This objective appears to influence directly the litigation strategy of TEC.  In many cases, it makes poor financial sense for TEC to pursue litigation for properties – apart from the foregoing consideration.  It is even worse financial sense for TEC to refuse to sell a property to a willing purchaser (e.g., a departing parish). 

But to settle or sell would threaten the appearance of the viability of TEC – there would be an established competitor in each venue.  The “7,900” number is important, as VGR says.

In addition, it is better that the competitor be forced to meet in a warehouse or auditorium – so that the competitor appears insubstantial, temporary.  A displaced and inconvenienced congregation has limited appeal to those within the reach of TEC.  Importantly, TEC must appear to be intact.

I suspect that DCNY has been contacted by 815 to align DCNY’s litigation strategy with that of 815 – for this reason.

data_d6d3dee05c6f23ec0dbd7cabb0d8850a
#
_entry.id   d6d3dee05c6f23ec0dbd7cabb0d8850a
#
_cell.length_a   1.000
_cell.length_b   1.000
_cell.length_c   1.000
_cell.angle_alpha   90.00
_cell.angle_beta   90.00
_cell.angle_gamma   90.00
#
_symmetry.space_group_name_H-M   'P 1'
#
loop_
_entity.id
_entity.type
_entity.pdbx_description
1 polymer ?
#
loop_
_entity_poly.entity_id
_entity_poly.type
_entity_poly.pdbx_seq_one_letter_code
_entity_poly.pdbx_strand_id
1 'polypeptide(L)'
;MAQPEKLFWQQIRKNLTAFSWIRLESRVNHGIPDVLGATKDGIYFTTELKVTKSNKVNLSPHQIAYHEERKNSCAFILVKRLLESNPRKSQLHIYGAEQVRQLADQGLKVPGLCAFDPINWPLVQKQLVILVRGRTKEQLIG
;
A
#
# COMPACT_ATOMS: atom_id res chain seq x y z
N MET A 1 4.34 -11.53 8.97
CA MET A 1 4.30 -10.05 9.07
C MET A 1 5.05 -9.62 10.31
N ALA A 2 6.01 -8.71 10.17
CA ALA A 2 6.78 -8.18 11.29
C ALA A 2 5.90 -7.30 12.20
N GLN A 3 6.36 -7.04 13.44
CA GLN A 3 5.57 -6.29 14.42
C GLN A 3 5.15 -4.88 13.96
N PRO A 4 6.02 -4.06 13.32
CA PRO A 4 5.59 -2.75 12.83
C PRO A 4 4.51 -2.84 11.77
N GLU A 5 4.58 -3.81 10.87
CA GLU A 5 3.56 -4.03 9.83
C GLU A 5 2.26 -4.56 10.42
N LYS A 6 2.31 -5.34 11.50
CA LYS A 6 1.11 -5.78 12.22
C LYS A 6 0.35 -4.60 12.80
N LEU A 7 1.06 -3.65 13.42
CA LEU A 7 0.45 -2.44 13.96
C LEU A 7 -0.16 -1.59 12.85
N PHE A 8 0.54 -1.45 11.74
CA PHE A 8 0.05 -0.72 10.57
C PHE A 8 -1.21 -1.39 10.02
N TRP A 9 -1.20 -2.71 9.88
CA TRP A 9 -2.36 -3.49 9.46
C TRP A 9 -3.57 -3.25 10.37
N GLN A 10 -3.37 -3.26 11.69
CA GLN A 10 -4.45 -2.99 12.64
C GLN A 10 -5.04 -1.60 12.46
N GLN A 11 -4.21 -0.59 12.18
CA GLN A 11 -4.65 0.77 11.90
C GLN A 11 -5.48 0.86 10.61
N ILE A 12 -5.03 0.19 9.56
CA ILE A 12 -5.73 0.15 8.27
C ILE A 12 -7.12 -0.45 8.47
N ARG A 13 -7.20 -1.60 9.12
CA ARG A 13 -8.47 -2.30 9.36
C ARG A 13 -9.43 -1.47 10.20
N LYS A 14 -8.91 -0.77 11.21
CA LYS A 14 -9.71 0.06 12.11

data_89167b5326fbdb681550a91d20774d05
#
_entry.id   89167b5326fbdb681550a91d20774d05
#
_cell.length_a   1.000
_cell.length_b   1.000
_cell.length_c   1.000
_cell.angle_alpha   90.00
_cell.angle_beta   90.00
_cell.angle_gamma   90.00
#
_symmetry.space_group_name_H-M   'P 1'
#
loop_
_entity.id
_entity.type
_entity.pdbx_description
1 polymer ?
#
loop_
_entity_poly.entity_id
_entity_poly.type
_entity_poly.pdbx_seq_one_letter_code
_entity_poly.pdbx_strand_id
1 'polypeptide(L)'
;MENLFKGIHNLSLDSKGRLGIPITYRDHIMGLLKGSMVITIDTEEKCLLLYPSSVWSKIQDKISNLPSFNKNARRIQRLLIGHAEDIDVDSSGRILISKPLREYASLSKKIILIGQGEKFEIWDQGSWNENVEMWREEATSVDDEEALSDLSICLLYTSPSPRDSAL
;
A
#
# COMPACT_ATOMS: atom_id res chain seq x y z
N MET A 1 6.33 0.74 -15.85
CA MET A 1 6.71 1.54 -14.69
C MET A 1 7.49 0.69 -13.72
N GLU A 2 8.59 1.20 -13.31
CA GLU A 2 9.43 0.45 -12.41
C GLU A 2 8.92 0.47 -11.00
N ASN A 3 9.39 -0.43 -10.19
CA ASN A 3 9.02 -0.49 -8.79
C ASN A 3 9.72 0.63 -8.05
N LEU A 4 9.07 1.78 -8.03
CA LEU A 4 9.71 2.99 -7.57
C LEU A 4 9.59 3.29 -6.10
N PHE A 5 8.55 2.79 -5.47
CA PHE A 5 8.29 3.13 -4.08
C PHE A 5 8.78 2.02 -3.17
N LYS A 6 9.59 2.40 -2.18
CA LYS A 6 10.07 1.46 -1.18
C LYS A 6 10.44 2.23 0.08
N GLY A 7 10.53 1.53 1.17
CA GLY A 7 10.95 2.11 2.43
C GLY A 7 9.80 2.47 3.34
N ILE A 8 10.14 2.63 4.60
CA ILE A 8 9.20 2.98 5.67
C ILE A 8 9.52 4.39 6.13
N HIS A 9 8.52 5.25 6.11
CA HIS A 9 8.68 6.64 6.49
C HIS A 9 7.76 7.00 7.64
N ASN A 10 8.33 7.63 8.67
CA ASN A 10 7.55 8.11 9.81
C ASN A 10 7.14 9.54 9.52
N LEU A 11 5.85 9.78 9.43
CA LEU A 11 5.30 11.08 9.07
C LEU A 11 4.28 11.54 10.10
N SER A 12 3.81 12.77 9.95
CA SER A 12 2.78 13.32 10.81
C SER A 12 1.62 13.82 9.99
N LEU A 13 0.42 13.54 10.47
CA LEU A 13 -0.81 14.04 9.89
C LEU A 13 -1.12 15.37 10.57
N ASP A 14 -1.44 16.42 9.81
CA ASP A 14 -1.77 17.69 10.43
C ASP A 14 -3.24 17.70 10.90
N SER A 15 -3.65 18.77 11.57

In the background, reappraisers at all levels rage against the missionary movements – furious at their existence and success.  Their animus is at times breathtaking – reviewing Preludium, Fr. Jake, etc. is a real lesson.  They desire mightily to discredit any possibility of the validity of the missionary movements in hopes of damaging their credentials.  In this context, a charge of abandonment of communion makes perfect sense, as the fiction is their greatest desire.

But as Abp Venables said:

“This is not a human battle. It is a battle over Jesus Christ as the Word of God and as the only begotten Son of God. That is one essential truth that we have to get right.”

So long as that essential truth is their most important credential, TEC will, in the long view, fail to discredit the missionary efforts.

[5] Posted by tired on 5-9-2008 at 12:57 PM · [top]

tired (#5),

You’ve made some very astute observations.  I agree.  As usual in our society these days, image is triumphing over substance.  This ludicrous claim that “only 100” of the purported “8000” TEC congregations have failed to support the pro-gay agenda is all about the desperate attempt to prop up the establishment’s tarnished public image.